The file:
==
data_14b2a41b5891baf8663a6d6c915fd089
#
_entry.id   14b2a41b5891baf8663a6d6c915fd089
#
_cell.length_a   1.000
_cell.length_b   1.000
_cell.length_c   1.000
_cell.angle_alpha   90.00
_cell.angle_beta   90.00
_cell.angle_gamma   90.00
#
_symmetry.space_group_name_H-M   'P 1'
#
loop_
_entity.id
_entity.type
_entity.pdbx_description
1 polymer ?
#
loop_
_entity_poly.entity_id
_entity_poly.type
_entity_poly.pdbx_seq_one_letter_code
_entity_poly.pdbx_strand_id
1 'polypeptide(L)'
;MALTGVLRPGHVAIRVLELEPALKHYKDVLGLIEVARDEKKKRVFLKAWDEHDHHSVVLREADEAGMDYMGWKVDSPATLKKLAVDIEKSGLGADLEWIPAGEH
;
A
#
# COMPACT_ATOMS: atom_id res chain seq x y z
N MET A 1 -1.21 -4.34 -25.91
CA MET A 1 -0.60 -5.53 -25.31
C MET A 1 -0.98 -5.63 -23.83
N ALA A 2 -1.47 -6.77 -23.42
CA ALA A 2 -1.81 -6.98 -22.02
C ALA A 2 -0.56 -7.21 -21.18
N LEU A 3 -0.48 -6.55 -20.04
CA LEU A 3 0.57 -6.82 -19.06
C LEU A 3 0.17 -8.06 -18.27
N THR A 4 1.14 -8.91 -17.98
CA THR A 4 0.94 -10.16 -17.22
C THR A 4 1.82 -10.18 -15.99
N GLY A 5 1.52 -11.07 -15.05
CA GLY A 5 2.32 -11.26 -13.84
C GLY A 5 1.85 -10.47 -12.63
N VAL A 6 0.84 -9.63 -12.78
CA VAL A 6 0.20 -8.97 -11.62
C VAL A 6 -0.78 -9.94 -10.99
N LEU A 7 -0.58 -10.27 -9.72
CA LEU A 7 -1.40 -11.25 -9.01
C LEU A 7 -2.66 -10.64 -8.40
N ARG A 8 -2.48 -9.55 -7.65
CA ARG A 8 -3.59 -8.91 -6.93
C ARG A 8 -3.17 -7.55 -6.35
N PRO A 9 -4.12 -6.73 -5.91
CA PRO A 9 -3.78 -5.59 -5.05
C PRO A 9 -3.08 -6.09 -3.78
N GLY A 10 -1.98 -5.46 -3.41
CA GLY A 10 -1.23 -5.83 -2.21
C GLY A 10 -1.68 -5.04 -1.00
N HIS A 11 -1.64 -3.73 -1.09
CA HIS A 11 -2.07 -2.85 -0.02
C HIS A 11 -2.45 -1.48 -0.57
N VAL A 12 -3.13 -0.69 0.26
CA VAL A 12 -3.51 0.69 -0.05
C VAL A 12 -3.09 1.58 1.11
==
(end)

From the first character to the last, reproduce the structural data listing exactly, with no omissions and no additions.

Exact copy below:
data_14b2a41b5891baf8663a6d6c915fd089
#
_entry.id   14b2a41b5891baf8663a6d6c915fd089
#
_cell.length_a   1.000
_cell.length_b   1.000
_cell.length_c   1.000
_cell.angle_alpha   90.00
_cell.angle_beta   90.00
_cell.angle_gamma   90.00
#
_symmetry.space_group_name_H-M   'P 1'
#
loop_
_entity.id
_entity.type
_entity.pdbx_description
1 polymer ?
#
loop_
_entity_poly.entity_id
_entity_poly.type
_entity_poly.pdbx_seq_one_letter_code
_entity_poly.pdbx_strand_id
1 'polypeptide(L)'
;MALTGVLRPGHVAIRVLELEPALKHYKDVLGLIEVARDEKKKRVFLKAWDEHDHHSVVLREADEAGMDYMGWKVDSPATLKKLAVDIEKSGLGADLEWIPAGEH
;
A
#
# COMPACT_ATOMS: atom_id res chain seq x y z
N MET A 1 -1.21 -4.34 -25.91
CA MET A 1 -0.60 -5.53 -25.31
C MET A 1 -0.98 -5.63 -23.83
N ALA A 2 -1.47 -6.77 -23.42
CA ALA A 2 -1.81 -6.98 -22.02
C ALA A 2 -0.56 -7.21 -21.18
N LEU A 3 -0.48 -6.55 -20.04
CA LEU A 3 0.57 -6.82 -19.06
C LEU A 3 0.17 -8.06 -18.27
N THR A 4 1.14 -8.91 -17.98
CA THR A 4 0.94 -10.16 -17.22
C THR A 4 1.82 -10.18 -15.99
N GLY A 5 1.52 -11.07 -15.05
CA GLY A 5 2.32 -11.26 -13.84
C GLY A 5 1.85 -10.47 -12.63
N VAL A 6 0.84 -9.63 -12.78
CA VAL A 6 0.20 -8.97 -11.62
C VAL A 6 -0.78 -9.94 -10.99
N LEU A 7 -0.58 -10.27 -9.72
CA LEU A 7 -1.40 -11.25 -9.01
C LEU A 7 -2.66 -10.64 -8.40
N ARG A 8 -2.48 -9.55 -7.65
CA ARG A 8 -3.59 -8.91 -6.93
C ARG A 8 -3.17 -7.55 -6.35
N PRO A 9 -4.12 -6.73 -5.91
CA PRO A 9 -3.78 -5.59 -5.05
C PRO A 9 -3.08 -6.09 -3.78
N GLY A 10 -1.98 -5.46 -3.41
CA GLY A 10 -1.23 -5.83 -2.21
C GLY A 10 -1.68 -5.04 -1.00
N HIS A 11 -1.64 -3.73 -1.09
CA HIS A 11 -2.07 -2.85 -0.02
C HIS A 11 -2.45 -1.48 -0.57
N VAL A 12 -3.13 -0.69 0.26
CA VAL A 12 -3.51 0.69 -0.05
C VAL A 12 -3.09 1.58 1.11